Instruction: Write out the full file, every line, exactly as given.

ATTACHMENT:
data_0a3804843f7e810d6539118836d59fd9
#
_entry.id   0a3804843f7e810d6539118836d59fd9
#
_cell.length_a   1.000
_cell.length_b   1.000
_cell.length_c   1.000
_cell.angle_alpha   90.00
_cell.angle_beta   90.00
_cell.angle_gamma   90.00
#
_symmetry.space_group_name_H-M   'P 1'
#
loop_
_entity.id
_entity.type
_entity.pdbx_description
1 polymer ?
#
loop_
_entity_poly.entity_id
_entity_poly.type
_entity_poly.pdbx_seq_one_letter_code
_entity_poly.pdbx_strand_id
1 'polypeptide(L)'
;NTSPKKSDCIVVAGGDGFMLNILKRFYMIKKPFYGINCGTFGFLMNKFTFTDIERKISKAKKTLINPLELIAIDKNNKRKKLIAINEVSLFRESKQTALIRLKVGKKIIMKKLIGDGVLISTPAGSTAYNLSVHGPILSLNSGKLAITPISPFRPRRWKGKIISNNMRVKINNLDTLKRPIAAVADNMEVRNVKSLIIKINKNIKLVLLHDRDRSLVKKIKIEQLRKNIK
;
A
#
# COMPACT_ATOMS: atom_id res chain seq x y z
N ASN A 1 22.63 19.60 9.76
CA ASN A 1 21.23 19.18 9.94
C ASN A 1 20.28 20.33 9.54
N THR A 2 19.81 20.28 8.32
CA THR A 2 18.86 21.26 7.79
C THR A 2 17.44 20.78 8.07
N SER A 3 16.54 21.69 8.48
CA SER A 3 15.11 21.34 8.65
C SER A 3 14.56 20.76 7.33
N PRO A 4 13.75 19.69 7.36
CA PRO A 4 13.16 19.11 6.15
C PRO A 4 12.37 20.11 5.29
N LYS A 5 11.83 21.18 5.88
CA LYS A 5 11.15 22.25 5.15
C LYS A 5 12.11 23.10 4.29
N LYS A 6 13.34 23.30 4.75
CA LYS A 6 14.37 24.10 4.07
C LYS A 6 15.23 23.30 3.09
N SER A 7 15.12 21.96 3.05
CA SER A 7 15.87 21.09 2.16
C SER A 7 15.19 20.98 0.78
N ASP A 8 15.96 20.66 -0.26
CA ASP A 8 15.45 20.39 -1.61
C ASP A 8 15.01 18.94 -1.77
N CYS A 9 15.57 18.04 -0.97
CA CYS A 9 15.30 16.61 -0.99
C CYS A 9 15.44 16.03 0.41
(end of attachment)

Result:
data_0a3804843f7e810d6539118836d59fd9
#
_entry.id   0a3804843f7e810d6539118836d59fd9
#
_cell.length_a   1.000
_cell.length_b   1.000
_cell.length_c   1.000
_cell.angle_alpha   90.00
_cell.angle_beta   90.00
_cell.angle_gamma   90.00
#
_symmetry.space_group_name_H-M   'P 1'
#
loop_
_entity.id
_entity.type
_entity.pdbx_description
1 polymer ?
#
loop_
_entity_poly.entity_id
_entity_poly.type
_entity_poly.pdbx_seq_one_letter_code
_entity_poly.pdbx_strand_id
1 'polypeptide(L)'
;NTSPKKSDCIVVAGGDGFMLNILKRFYMIKKPFYGINCGTFGFLMNKFTFTDIERKISKAKKTLINPLELIAIDKNNKRKKLIAINEVSLFRESKQTALIRLKVGKKIIMKKLIGDGVLISTPAGSTAYNLSVHGPILSLNSGKLAITPISPFRPRRWKGKIISNNMRVKINNLDTLKRPIAAVADNMEVRNVKSLIIKINKNIKLVLLHDRDRSLVKKIKIEQLRKNIK
;
A
#
# COMPACT_ATOMS: atom_id res chain seq x y z
N ASN A 1 22.63 19.60 9.76
CA ASN A 1 21.23 19.18 9.94
C ASN A 1 20.28 20.33 9.54
N THR A 2 19.81 20.28 8.32
CA THR A 2 18.86 21.26 7.79
C THR A 2 17.44 20.78 8.07
N SER A 3 16.54 21.69 8.48
CA SER A 3 15.11 21.34 8.65
C SER A 3 14.56 20.76 7.33
N PRO A 4 13.75 19.69 7.36
CA PRO A 4 13.16 19.11 6.15
C PRO A 4 12.37 20.11 5.29
N LYS A 5 11.83 21.18 5.88
CA LYS A 5 11.15 22.25 5.15
C LYS A 5 12.11 23.10 4.29
N LYS A 6 13.34 23.30 4.75
CA LYS A 6 14.37 24.10 4.07
C LYS A 6 15.23 23.30 3.09
N SER A 7 15.12 21.96 3.05
CA SER A 7 15.87 21.09 2.16
C SER A 7 15.19 20.98 0.78
N ASP A 8 15.96 20.66 -0.26
CA ASP A 8 15.45 20.39 -1.61
C ASP A 8 15.01 18.94 -1.77
N CYS A 9 15.57 18.04 -0.97
CA CYS A 9 15.30 16.61 -0.99
C CYS A 9 15.44 16.03 0.41